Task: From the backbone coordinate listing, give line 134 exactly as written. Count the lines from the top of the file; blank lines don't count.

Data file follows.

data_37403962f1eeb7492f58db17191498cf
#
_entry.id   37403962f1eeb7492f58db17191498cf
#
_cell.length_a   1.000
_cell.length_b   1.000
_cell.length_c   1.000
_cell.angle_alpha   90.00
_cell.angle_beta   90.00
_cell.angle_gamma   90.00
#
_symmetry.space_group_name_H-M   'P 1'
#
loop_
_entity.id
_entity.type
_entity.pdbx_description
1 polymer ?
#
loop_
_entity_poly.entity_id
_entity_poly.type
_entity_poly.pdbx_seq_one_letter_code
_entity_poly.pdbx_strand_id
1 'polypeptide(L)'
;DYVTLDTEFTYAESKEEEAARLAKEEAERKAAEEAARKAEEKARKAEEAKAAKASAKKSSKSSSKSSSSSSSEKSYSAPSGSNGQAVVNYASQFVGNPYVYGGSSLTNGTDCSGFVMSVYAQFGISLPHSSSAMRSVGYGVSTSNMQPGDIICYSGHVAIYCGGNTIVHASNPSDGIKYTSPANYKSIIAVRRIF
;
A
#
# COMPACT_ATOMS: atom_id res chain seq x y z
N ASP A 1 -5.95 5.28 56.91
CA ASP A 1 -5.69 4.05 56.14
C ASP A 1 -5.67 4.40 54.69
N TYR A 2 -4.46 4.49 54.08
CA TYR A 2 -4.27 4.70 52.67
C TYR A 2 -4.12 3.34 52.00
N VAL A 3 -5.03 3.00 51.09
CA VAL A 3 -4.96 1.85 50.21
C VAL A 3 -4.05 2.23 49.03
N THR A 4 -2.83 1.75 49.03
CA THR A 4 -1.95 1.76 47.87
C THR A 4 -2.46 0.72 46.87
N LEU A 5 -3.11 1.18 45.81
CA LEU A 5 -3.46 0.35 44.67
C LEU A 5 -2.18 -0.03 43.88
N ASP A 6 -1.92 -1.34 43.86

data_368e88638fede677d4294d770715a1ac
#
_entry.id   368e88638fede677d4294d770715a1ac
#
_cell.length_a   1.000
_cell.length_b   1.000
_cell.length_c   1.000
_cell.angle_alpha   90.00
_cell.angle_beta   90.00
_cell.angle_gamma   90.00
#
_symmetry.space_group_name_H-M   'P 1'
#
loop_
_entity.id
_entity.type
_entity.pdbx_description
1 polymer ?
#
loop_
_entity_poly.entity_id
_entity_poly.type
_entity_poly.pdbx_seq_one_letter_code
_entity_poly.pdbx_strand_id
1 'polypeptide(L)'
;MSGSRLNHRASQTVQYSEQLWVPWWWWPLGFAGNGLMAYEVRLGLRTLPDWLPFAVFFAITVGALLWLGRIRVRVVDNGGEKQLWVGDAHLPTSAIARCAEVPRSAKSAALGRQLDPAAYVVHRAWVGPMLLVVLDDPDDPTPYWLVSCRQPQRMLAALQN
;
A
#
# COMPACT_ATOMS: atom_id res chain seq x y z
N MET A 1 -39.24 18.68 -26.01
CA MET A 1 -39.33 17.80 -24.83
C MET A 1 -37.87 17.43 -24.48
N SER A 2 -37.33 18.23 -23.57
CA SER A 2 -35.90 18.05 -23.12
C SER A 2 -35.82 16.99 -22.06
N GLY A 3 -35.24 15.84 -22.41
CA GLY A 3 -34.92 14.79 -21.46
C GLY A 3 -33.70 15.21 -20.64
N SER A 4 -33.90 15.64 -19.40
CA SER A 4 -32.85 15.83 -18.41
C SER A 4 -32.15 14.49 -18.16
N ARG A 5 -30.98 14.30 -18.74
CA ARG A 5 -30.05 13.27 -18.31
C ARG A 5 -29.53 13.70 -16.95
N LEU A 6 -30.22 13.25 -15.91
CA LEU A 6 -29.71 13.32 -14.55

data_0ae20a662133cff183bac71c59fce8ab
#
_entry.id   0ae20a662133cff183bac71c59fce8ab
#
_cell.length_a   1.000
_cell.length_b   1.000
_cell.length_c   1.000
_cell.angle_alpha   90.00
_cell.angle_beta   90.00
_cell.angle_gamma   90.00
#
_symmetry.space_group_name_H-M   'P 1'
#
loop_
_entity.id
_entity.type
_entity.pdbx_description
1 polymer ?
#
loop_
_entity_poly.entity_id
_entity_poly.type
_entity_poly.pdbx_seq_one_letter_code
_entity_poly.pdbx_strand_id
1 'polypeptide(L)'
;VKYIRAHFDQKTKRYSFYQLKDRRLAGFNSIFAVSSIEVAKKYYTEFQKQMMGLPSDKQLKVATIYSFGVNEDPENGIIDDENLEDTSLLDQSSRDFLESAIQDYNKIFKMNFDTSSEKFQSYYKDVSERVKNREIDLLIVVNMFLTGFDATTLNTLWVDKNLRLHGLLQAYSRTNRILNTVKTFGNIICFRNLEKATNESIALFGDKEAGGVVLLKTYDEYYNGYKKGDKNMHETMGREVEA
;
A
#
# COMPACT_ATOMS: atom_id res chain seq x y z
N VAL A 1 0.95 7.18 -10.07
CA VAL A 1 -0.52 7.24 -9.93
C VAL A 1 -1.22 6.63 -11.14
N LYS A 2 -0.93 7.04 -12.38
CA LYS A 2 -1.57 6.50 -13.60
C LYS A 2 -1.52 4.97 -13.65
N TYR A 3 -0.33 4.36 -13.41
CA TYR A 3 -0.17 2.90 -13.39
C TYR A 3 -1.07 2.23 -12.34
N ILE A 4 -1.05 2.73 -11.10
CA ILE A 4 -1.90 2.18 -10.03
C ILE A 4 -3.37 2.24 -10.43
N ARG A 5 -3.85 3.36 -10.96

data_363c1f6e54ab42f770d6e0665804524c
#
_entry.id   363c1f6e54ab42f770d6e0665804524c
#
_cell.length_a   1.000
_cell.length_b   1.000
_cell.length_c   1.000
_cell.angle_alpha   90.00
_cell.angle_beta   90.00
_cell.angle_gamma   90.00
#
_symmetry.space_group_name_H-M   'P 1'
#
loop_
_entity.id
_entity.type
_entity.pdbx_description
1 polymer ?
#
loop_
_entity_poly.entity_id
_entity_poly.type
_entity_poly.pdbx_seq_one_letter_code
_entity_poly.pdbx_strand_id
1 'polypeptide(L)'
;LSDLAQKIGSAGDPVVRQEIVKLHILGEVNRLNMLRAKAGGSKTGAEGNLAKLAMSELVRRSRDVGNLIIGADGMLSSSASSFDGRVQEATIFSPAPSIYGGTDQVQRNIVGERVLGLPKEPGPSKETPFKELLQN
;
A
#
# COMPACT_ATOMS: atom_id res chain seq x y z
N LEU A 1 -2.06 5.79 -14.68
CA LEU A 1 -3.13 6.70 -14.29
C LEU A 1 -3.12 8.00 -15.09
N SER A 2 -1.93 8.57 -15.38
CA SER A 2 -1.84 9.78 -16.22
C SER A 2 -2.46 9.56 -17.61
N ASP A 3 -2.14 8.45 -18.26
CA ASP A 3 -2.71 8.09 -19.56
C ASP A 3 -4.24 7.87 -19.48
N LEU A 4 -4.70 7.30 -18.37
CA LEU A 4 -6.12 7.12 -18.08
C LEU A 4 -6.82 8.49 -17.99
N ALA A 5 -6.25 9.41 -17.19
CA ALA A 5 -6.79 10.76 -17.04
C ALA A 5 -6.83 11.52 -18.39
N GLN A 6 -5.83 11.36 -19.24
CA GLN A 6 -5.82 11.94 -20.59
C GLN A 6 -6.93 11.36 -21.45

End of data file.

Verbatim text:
CA ILE A 4 -1.90 2.18 -10.03